Share This Post

Share on facebook
Share on linkedin
Share on twitter
Share on email

A lot of new elements were introduced with HTML5 including footer, header, aside, article and section. The W3C HTML Working Group that presently creates HTML has accepted a proposal for the <main> tag to be added to HTML as well. If you’re really nerdy, you can read through the documentation about the “main” element.
So where does fit in, and what will its purpose be? The easiest way to describe it is that it will wrap around the main content. Main content being identified would not only be easier for markup purposes but would identify content similar to a “reader” mode like that offered in Apple’s Safari. Identifying “main” content could also exclude non-main content from a search.
I am personally in favor of the tag being added to HTML proper, and think it is a lot less ambiguous than article, section and aside, which all have a lot of conflicting information on how they should be used. I’m curious how the logic that got “aside” and “article” through the cut to HTML5 also concluded that “main” was superfluous?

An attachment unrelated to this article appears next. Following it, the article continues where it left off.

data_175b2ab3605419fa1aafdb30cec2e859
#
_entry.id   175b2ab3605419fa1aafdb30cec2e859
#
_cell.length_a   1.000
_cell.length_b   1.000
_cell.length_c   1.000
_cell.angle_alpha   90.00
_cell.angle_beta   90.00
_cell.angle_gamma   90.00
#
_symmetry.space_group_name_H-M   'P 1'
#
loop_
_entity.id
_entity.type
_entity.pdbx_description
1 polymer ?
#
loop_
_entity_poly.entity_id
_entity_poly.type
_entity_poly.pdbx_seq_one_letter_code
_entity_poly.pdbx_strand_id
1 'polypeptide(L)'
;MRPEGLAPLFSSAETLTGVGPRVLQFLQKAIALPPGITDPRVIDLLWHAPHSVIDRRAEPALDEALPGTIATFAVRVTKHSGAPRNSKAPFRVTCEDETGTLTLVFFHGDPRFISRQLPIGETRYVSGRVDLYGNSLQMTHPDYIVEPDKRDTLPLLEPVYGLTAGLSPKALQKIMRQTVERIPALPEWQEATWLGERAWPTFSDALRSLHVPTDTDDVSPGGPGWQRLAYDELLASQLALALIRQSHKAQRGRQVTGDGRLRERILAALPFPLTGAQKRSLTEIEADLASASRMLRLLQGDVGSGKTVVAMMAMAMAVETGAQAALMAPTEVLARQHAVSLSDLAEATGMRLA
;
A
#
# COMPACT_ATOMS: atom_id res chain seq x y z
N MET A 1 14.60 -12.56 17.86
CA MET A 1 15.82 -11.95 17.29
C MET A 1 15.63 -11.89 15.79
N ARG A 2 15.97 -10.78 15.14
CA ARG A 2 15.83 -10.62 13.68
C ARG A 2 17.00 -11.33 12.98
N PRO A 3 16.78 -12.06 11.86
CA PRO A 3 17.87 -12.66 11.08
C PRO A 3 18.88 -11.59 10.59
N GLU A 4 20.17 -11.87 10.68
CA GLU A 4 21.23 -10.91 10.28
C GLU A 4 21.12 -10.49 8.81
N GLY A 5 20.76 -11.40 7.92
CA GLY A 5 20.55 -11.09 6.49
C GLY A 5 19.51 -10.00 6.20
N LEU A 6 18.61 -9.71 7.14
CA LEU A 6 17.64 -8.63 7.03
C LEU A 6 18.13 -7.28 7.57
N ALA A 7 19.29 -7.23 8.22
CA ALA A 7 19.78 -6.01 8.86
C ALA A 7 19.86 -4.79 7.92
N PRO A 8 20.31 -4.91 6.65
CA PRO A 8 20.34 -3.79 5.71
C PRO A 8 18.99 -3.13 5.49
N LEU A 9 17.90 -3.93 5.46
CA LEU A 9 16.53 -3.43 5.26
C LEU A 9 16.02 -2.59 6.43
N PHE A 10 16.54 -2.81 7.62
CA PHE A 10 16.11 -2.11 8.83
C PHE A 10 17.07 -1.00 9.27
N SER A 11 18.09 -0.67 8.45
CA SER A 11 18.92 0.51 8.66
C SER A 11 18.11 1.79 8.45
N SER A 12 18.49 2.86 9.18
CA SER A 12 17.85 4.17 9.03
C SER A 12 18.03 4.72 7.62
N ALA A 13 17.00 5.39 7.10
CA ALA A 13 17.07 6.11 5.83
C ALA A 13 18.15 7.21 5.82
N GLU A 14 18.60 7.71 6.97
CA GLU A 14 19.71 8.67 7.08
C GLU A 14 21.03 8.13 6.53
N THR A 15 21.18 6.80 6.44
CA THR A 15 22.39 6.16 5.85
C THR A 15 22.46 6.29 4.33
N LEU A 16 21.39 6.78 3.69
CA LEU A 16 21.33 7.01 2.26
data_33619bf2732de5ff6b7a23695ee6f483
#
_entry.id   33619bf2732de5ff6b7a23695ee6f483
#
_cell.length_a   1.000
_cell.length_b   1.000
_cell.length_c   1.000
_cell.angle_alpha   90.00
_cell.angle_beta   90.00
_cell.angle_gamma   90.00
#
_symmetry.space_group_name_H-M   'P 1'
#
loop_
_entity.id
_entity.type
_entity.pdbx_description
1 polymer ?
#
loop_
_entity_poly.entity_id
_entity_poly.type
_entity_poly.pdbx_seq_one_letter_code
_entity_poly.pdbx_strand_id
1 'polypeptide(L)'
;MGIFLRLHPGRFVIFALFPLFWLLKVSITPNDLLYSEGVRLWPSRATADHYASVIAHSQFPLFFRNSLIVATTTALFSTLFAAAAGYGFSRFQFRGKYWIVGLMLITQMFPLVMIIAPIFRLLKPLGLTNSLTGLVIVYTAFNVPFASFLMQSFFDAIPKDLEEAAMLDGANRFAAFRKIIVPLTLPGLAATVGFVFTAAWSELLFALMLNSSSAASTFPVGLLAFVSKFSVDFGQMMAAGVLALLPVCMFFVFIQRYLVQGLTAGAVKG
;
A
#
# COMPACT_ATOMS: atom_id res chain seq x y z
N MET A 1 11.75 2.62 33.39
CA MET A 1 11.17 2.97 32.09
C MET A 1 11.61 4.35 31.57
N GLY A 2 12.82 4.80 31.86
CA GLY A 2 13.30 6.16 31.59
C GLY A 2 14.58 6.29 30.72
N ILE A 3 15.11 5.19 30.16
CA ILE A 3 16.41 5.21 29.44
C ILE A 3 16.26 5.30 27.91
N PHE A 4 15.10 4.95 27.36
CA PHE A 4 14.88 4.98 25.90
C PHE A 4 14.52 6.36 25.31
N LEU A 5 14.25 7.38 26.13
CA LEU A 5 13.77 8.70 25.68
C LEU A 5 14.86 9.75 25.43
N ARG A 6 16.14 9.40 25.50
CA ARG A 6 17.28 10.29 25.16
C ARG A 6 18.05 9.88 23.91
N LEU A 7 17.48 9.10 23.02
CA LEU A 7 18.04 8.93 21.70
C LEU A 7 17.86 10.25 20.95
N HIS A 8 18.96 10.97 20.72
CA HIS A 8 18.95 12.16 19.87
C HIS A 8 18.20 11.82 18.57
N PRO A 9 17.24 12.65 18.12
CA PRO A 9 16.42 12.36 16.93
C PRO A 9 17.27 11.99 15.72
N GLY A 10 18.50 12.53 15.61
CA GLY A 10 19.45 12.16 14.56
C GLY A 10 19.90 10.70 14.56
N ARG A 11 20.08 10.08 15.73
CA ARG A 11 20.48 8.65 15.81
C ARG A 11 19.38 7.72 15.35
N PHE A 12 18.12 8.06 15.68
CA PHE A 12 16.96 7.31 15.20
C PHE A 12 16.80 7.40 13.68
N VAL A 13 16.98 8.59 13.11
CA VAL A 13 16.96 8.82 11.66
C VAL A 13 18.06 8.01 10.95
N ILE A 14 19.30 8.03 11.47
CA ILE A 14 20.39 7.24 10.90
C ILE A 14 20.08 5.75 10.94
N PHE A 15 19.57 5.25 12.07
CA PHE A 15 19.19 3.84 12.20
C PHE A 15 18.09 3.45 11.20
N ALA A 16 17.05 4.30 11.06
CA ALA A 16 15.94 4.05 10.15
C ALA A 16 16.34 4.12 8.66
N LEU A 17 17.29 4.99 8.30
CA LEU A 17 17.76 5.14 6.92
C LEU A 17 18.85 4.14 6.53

HTML5 is about to reach the stage where no new elements can be added, but may make it into HTML5.1 which is on track to be finalized by 2016.

More To Explore

Contact Us

  • This field is for validation purposes and should be left unchanged.
Photo of Current360 Associate Creative Director Robert Womack

Rob Womack

If there’s anyone who can honestly say, “Been there, done that,” it’s Rob. After traveling the world for seven years in his 20’s, Rob went to LA and started working in film production. Then it was off to New York, where he learned how to program, which eventually brought him back home to Louisville to build websites. At Current360, Rob heads up our in-house production studio, creating all things digital for our clients — videos, commercials, radio spots, and a lot more. 

When he’s at home, Rob likes to create things like homemade kombucha and music.